BER Structural Biology and Imaging Resources
Synchrotron, Neutron, and Cryo-EM
U.S. Department of Energy | Office of Science | Office of Biological and Environmental Research

Directed Evolution Mimics Allosteric Activation of Enzymes

Overlay of tryptophan synthase structures in different states, showing the correlation between the conformational state of the flexible domain and the chemical state of the active site. The extended-open state (green) was observed when a single molecule of β-methyl tryptophan serendipitously bound in a cleft connecting the active site to solvent. The open state in the absence of a ligand bound is shown in gray. A partially closed conformation is observed for externally serine (blue). The formation of the intermediate is coupled to the formation of a fully closed conformational state (shown in red). [Reprinted with permission from Buller, A. R., et al. 2018. “Directed Evolution Mimics Allosteric Activation by Stepwise Tuning of the Conformational Ensemble,” Journal of the American Chemical Society 140, 7256–66. Copyright 2018 American Chemical Society.]

April 30, 2018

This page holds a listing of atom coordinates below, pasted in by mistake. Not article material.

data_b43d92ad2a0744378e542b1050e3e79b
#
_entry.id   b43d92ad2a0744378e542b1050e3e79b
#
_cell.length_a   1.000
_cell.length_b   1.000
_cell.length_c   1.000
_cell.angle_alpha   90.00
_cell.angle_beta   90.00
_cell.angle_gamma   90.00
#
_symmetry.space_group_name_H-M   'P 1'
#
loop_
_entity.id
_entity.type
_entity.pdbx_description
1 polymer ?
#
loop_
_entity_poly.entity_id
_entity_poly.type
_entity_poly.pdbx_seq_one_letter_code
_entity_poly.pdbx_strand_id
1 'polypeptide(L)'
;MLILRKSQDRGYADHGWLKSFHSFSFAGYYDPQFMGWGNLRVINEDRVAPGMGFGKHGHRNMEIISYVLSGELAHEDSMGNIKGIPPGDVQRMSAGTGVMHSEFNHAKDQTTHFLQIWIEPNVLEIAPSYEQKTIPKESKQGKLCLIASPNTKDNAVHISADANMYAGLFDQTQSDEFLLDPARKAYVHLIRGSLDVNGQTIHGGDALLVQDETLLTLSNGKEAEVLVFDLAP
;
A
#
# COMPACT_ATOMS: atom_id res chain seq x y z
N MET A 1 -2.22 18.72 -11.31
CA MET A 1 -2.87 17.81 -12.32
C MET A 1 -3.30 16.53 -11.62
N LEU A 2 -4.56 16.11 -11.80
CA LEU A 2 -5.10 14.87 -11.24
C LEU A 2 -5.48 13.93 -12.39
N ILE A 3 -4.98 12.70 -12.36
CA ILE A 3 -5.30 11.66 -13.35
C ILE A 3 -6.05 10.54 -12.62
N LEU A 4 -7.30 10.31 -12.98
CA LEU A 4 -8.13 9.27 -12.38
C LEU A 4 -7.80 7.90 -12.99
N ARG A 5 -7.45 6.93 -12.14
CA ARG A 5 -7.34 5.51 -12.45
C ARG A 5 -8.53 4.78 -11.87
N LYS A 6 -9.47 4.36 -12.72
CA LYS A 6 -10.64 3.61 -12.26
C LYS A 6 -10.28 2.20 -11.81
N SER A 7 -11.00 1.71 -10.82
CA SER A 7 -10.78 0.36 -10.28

Biocatalysis is emerging as a powerful methodology for green, sustainable chemical synthesis. While active-site mutagenesis of nonessential residues is a straightforward way to alter substrate specificity and improve function, residues throughout a protein’s structure can also influence catalytic activity. These remote mutations are reminiscent of allosteric effects, where the binding of a ligand or partner protein (an effector) distant from the active site alters enzyme function. Many, if not most, enzymes are allosterically regulated and are an important source of catalytic diversity. Unfortunately, the removal of the native effector often results in loss of activity and can be a major barrier to the successful implementation of enzymes as biocatalysts.This scenario is exemplified by the enzyme tryptophan synthase, which is a model system for understanding allosteric function as well as a highly desirable biocatalyst for the synthesis of noncanonical amino acids. Nobel Laureate Frances Arnold (California Institute of Technology) and colleagues solved the high-resolution crystal structures of the (1) wild-type enzyme, (2) an intermediate in the lineage, and (3) the final variant, all using the Stanford Synchrotron Radiation Lightsource (SSRL) beamline 12-2. The structures revealed that the activating mutations have only minor structural effects on their immediate environment; however, they stabilize the large-scale motion of a subdomain to favor an otherwise transiently populated, closed conformational state (see figure). This increase in stability enabled the first structural description of tryptophan covalently bound in catalytically active tryptophan synthase, confirming key features of catalysis. These data combine to show that sophisticated models are not a prerequisite to mimicking the activation via directed evolution, opening the way to engineering stand-alone versions of diverse allosteric enzymes.Buller, A. R., et al. 2018. “Directed Evolution Mimics Allosteric Activation by Stepwise Tuning of the Conformational Ensemble,” Journal of the Americal Chemical Society 140(23), 7256–66. [DOI:10.1021/jacs.8b03490.].